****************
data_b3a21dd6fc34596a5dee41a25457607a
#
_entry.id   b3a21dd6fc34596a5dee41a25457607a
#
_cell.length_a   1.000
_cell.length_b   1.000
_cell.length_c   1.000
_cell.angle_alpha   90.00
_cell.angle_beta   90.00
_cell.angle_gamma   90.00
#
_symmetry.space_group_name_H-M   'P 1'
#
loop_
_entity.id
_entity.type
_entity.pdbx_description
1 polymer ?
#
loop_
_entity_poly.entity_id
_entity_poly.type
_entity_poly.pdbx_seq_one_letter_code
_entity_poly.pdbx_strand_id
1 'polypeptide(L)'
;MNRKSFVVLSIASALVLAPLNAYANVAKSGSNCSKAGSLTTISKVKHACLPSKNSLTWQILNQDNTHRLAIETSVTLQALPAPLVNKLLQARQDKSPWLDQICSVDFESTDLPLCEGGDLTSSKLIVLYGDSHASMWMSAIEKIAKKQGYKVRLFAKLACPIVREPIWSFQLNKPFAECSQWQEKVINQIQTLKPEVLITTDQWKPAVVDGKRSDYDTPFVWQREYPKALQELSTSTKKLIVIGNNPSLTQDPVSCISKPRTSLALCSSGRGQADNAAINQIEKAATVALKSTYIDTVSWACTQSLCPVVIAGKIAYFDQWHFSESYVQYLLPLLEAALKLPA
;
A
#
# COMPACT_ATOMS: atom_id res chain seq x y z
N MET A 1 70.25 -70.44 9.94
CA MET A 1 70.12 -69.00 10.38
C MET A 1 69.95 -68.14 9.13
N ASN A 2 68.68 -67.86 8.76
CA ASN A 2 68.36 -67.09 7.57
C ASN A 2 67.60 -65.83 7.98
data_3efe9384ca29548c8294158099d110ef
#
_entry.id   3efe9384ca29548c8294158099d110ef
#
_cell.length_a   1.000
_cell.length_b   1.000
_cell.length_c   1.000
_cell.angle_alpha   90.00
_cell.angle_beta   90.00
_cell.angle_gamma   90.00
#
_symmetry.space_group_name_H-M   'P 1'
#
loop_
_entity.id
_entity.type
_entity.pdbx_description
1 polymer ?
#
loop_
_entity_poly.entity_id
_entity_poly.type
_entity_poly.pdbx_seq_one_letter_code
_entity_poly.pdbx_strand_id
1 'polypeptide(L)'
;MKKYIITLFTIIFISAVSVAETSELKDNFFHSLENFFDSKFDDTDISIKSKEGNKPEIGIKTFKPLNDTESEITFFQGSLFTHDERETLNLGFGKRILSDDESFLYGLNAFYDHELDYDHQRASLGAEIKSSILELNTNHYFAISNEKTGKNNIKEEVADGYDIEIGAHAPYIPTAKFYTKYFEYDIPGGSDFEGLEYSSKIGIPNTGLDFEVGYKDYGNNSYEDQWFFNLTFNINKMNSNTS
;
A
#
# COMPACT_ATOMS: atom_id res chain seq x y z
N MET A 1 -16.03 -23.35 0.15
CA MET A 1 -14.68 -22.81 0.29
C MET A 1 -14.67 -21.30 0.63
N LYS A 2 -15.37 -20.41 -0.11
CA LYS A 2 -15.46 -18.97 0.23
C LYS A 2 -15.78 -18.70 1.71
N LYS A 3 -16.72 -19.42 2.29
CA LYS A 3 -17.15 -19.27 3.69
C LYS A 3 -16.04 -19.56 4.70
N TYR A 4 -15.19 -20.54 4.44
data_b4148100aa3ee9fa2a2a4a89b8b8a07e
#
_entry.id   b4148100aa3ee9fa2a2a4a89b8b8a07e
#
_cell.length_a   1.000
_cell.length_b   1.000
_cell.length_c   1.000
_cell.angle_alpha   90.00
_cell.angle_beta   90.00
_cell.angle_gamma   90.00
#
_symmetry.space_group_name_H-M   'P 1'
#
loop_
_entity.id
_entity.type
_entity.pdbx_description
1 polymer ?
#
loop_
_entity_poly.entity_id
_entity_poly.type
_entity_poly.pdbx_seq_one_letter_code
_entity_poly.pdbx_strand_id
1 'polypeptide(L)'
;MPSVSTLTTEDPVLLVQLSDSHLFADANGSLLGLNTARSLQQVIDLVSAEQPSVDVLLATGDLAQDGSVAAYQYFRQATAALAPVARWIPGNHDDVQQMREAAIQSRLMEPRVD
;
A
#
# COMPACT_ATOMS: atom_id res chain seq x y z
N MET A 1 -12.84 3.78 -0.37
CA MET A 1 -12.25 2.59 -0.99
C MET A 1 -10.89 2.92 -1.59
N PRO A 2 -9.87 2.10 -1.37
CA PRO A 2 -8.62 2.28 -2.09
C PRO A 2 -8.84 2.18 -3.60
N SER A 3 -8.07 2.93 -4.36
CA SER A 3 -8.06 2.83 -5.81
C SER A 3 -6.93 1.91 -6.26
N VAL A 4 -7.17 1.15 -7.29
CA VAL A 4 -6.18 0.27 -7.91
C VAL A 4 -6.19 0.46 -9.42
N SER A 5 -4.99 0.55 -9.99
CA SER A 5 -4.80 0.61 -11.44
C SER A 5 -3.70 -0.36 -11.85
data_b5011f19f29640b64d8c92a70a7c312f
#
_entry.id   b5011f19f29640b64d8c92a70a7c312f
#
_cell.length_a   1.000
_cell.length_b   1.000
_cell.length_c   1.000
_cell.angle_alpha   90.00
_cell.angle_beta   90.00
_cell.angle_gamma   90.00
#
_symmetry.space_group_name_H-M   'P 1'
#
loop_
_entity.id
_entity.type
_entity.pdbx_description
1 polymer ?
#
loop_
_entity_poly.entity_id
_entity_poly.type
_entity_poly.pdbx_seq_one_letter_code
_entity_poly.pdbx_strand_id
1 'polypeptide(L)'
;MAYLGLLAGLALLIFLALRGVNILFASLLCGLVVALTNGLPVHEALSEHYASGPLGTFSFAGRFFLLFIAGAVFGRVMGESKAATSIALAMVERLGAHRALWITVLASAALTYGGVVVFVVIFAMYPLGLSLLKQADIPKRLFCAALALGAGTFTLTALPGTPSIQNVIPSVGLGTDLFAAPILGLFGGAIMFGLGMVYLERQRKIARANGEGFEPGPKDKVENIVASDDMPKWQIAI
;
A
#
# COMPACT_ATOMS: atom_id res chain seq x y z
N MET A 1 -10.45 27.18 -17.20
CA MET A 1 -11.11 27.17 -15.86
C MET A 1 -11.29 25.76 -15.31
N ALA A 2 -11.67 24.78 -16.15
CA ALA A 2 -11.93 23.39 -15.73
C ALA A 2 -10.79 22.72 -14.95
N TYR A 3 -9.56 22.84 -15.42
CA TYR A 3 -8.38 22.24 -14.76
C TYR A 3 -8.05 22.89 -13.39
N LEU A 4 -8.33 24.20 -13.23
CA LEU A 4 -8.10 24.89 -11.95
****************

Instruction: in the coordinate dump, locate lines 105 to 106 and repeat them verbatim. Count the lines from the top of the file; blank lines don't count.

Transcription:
#
# COMPACT_ATOMS: atom_id res chain seq x y z